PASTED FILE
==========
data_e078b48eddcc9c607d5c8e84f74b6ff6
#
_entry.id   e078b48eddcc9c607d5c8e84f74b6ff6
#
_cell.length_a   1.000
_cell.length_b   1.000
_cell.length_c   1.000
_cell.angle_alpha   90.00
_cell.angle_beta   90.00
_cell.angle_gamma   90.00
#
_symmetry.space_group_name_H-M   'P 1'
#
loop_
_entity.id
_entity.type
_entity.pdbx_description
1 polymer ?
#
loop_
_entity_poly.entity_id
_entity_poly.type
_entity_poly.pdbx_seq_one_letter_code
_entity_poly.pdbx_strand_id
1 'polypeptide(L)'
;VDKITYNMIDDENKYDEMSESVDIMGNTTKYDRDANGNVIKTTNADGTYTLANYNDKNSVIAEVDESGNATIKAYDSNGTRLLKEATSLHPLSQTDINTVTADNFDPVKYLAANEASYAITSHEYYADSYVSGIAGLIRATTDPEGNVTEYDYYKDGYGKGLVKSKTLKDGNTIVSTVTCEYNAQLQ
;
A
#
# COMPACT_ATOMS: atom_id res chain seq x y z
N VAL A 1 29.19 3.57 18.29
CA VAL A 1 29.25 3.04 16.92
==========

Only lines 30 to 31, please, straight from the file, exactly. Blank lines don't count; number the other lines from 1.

# COMPACT_ATOMS: atom_id res chain seq x y z
N VAL A 1 29.19 3.57 18.29